Stain Removal

We took a bit of a road trip over the weekend. My husband and I picked up one of our daughters and her three young sons for a trip to Nebraska to meet the newest member of the family. Our truck was fairly crowded with our 6-year-old, the 3-year-old, and the 3-month old baby grandsons. Their mom bought a couple of special toys for the older boys to help pass the time on our 5-hour drive. Both boys got a coloring book with Crayola markers. They seemed to enjoy coloring the pictures and it did take them a long time to tire of the books. On our trip home from Nebraska we noticed that one of the boy’s quilts had either a blood stain or a marker stain on it. We had the boys pass the red marker up to the front seat and when we compared the color, we were sure that it was a marker stain.

My daughter asked me how best to get the stain out of the quilt and I knew from my work at AnswerLine that generally a dye stain is removed with hot water and detergent. Since were still a long way from home, we decided to search the Crayola website to see if they had any cleaning tips there.  They have stain removal for clothing, furniture, appliances, and carpets.

The cleaning tips on that site are so detailed that they have them listed by product name. You may want to think about searching on a product website if your child or grandchild has an unfortunate stain on a special item. I’m happy to report that the marker stain was completely removed following the manufacturer’s directions.

Liz Meimann

I received both my undergraduate and graduate degrees in Food Science at Iowa State University. I love to quilt, sew, cook, and bake. I spent many years gardening, canning, and preserving food for my family when my children were at home.

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School is just around the corner

I saw a blog post from the Science of Parenting Blog at Iowa State University Extension and Outreach a few days ago. Reading that post and visiting with my daughters about the preparations underway for the new school year ahead got me thinking about preparing the grandsons for school.

We think and talk a lot about routine this time of year. It is best if you can begin to establish the type of routine necessary once school starts a few weeks before the actual start day. Of course, if kids have been attending daycare all summer, the morning routine may have changed very little from the school year. The biggest change may be in the bedtime routine. Homework, packing a lunch, or laying out clothing for the next day may be important considerations. Also, fall sports and activities will be starting. Now may be the time to have a conversation about what activities interest your child. You may have expectations for music lessons, dance, or chores that should be discussed with the child.

If catching a school bus or walking to school will be new experiences for your child, you will want to prepare them in advance. Many schools have trial bus rides for new kindergarteners or back to school nights for the entire family.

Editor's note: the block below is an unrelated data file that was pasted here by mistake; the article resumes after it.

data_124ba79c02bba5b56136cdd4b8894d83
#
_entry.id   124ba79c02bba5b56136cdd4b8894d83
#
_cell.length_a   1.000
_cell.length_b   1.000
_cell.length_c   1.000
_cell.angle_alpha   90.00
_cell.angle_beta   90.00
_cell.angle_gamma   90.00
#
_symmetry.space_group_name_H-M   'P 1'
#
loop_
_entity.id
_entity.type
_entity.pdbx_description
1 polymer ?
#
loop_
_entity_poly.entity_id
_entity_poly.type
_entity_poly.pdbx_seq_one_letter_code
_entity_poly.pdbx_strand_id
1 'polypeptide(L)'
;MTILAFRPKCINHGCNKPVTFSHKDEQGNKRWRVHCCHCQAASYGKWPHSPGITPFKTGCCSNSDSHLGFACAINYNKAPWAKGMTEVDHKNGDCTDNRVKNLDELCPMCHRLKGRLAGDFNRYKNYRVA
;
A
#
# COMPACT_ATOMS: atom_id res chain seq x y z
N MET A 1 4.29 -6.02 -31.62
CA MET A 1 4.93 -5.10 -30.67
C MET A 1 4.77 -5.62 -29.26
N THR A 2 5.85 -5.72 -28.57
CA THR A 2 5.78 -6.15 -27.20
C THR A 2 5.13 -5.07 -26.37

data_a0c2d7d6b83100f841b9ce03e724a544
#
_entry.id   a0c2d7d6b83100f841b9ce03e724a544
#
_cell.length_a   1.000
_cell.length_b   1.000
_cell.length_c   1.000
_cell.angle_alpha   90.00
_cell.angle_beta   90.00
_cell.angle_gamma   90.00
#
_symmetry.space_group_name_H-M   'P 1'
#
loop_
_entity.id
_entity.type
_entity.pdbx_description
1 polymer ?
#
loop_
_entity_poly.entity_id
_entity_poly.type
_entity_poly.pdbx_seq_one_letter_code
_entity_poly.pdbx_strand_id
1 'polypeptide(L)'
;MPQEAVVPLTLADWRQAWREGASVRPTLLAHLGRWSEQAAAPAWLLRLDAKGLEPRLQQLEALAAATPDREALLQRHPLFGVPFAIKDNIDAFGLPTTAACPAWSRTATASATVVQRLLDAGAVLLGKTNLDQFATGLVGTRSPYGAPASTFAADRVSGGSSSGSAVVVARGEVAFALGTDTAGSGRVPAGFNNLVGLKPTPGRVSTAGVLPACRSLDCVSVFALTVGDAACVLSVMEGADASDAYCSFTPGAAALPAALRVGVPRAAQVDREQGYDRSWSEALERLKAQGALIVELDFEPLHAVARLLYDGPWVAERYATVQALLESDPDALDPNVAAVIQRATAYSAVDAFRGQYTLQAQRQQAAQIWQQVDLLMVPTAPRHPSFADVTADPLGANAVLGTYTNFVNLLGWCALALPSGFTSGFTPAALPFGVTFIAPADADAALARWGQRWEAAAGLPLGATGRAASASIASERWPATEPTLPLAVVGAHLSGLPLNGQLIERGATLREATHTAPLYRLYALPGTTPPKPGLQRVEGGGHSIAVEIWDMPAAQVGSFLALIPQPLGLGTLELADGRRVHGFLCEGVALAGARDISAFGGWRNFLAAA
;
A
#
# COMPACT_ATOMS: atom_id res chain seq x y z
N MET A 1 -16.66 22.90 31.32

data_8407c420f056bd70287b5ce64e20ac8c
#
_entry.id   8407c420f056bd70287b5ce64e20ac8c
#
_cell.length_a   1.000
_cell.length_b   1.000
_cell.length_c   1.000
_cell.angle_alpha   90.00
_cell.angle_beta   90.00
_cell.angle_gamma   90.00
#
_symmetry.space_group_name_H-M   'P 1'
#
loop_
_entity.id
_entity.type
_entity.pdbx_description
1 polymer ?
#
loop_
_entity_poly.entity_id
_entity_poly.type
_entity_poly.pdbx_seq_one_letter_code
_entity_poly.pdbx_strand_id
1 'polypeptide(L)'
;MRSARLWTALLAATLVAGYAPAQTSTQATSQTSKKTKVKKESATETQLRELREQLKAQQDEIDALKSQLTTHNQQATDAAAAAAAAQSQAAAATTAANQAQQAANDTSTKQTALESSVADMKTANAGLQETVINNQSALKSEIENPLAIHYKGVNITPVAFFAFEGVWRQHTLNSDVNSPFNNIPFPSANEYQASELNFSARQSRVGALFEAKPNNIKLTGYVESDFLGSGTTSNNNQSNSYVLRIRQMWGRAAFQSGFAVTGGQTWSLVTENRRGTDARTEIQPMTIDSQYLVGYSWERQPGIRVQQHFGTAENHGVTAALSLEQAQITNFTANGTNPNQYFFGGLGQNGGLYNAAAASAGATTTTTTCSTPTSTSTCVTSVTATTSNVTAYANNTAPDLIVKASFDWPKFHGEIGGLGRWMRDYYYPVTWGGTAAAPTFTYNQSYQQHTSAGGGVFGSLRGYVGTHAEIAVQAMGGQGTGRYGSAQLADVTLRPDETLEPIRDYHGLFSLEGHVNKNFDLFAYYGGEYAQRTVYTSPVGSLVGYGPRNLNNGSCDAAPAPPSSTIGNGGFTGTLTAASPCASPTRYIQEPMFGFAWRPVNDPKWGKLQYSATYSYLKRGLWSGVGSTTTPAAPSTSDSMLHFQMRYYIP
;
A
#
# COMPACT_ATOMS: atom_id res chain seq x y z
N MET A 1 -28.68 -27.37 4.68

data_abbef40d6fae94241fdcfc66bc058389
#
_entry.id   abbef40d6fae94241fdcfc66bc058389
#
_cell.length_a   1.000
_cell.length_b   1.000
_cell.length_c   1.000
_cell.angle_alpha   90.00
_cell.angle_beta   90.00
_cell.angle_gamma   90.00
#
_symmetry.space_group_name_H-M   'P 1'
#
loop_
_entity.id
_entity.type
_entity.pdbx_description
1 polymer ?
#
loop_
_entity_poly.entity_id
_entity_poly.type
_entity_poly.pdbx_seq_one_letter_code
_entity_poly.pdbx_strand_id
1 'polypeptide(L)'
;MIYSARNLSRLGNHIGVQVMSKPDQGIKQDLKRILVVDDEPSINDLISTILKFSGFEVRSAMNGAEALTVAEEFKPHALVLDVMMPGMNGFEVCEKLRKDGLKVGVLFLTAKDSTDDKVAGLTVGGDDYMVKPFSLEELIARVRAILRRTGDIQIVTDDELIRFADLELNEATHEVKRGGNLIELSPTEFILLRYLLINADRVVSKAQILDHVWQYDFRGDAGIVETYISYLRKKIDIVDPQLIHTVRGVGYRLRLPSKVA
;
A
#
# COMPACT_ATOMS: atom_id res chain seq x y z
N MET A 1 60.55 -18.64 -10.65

You may want to discuss school lunches with your child. Will she or he be packing a lunch every day or will they need to know how to buy school lunch? If packing his or her lunch be a common occurrence, you will want to review what options are available. Will you be buying prepackaged treats to accompany a sandwich? Will you be baking some treats and putting individual packages of the treat into the freezer? Is your child old enough to choose items for his or her lunch box? You may want to have a food safety discussion with the child.

There should be enough time before the school year starts to ease your family back into the routine. Remember if AnswerLine can help answer any questions we would love to help.

Liz Meimann

I received both my undergraduate and graduate degrees in Food Science at Iowa State University. I love to quilt, sew, cook, and bake. I spent many years gardening, canning, and preserving food for my family when my children were at home.

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Canning Salsa

August is a great month. By now the gardens are producing tomatoes, onions, and peppers. All the ingredients you want for a great salsa. We talk to a lot of people about salsa in August.

Tested canning recipes are designed to be followed exactly as written. It is important not to change the volume of low acid vegetables like onions or peppers. It is important not to add other ingredients not listed in the recipe such as beans or corn. The recipes were tested to ensure that here is enough acidity in the product to protect against the botulism bacteria.

These restrictions often frustrate callers and until a couple of years ago, the only recourse callers had was to freeze the salsa instead of canning it. The National Center for Home Food Preservation has come out with their Choice Salsa recipe. This recipe allows for a bit of creativity in your canned salsa. You must still follow the requirements for pounds of tomatoes or onions or peppers but you can customize the recipe a bit. We still do NOT recommend adding corn or black beans to your salsa. If you feel that salsa without those ingredients is just not salsa, consider separately canning those ingredients and adding them when serving. Remember you should heat the corn and beans and then let them cool before adding to the salsa.